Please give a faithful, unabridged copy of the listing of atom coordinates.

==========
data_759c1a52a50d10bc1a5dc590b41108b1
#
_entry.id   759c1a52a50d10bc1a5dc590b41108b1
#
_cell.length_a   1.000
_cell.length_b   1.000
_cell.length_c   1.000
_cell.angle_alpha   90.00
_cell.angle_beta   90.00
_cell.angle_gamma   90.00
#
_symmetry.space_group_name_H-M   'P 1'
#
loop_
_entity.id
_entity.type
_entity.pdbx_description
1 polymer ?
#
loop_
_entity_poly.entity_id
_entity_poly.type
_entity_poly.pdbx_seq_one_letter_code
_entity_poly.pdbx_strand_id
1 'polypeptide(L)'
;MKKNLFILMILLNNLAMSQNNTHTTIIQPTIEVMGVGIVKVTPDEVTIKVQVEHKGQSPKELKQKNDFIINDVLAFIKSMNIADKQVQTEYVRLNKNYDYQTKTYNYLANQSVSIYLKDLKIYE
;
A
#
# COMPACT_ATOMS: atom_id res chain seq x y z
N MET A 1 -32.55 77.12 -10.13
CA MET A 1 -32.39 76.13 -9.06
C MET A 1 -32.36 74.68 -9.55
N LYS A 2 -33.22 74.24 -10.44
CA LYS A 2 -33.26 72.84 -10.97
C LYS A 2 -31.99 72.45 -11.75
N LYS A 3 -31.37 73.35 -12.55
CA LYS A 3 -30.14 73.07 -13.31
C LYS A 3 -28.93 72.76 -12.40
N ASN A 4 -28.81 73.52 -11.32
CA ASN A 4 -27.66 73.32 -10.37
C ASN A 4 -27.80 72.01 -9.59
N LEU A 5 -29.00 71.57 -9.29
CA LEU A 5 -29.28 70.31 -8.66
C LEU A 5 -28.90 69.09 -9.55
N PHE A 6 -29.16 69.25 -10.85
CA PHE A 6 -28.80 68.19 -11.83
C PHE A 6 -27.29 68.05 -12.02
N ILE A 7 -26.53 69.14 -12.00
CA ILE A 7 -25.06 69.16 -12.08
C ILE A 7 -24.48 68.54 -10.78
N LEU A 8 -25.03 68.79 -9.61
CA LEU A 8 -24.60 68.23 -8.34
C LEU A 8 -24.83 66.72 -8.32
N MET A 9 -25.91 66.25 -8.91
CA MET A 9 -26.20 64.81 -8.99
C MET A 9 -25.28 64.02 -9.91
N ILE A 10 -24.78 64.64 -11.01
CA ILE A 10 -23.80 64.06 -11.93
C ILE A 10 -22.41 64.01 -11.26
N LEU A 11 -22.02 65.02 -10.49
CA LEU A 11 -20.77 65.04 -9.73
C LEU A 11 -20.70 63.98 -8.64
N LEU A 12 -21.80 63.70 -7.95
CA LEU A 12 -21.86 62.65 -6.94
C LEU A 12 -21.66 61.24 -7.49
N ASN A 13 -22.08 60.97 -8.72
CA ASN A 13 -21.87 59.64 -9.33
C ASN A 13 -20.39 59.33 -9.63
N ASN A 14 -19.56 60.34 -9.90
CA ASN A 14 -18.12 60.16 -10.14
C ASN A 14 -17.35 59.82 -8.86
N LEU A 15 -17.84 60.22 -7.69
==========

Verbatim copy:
data_759c1a52a50d10bc1a5dc590b41108b1
#
_entry.id   759c1a52a50d10bc1a5dc590b41108b1
#
_cell.length_a   1.000
_cell.length_b   1.000
_cell.length_c   1.000
_cell.angle_alpha   90.00
_cell.angle_beta   90.00
_cell.angle_gamma   90.00
#
_symmetry.space_group_name_H-M   'P 1'
#
loop_
_entity.id
_entity.type
_entity.pdbx_description
1 polymer ?
#
loop_
_entity_poly.entity_id
_entity_poly.type
_entity_poly.pdbx_seq_one_letter_code
_entity_poly.pdbx_strand_id
1 'polypeptide(L)'
;MKKNLFILMILLNNLAMSQNNTHTTIIQPTIEVMGVGIVKVTPDEVTIKVQVEHKGQSPKELKQKNDFIINDVLAFIKSMNIADKQVQTEYVRLNKNYDYQTKTYNYLANQSVSIYLKDLKIYE
;
A
#
# COMPACT_ATOMS: atom_id res chain seq x y z
N MET A 1 -32.55 77.12 -10.13
CA MET A 1 -32.39 76.13 -9.06
C MET A 1 -32.36 74.68 -9.55
N LYS A 2 -33.22 74.24 -10.44
CA LYS A 2 -33.26 72.84 -10.97
C LYS A 2 -31.99 72.45 -11.75
N LYS A 3 -31.37 73.35 -12.55
CA LYS A 3 -30.14 73.07 -13.31
C LYS A 3 -28.93 72.76 -12.40
N ASN A 4 -28.81 73.52 -11.32
CA ASN A 4 -27.66 73.32 -10.37
C ASN A 4 -27.80 72.01 -9.59
N LEU A 5 -29.00 71.57 -9.29
CA LEU A 5 -29.28 70.31 -8.66
C LEU A 5 -28.90 69.09 -9.55
N PHE A 6 -29.16 69.25 -10.85
CA PHE A 6 -28.80 68.19 -11.83
C PHE A 6 -27.29 68.05 -12.02
N ILE A 7 -26.53 69.14 -12.00
CA ILE A 7 -25.06 69.16 -12.08
C ILE A 7 -24.48 68.54 -10.78
N LEU A 8 -25.03 68.79 -9.61
CA LEU A 8 -24.60 68.23 -8.34
C LEU A 8 -24.83 66.72 -8.32
N MET A 9 -25.91 66.25 -8.91
CA MET A 9 -26.20 64.81 -8.99
C MET A 9 -25.28 64.02 -9.91
N ILE A 10 -24.78 64.64 -11.01
CA ILE A 10 -23.80 64.06 -11.93
C ILE A 10 -22.41 64.01 -11.26
N LEU A 11 -22.02 65.02 -10.49
CA LEU A 11 -20.77 65.04 -9.73
C LEU A 11 -20.70 63.98 -8.64
N LEU A 12 -21.80 63.70 -7.95
CA LEU A 12 -21.86 62.65 -6.94
C LEU A 12 -21.66 61.24 -7.49
N ASN A 13 -22.08 60.97 -8.72
CA ASN A 13 -21.87 59.64 -9.33
C ASN A 13 -20.39 59.33 -9.63
N ASN A 14 -19.56 60.34 -9.90
CA ASN A 14 -18.12 60.16 -10.14
C ASN A 14 -17.35 59.82 -8.86
N LEU A 15 -17.84 60.22 -7.69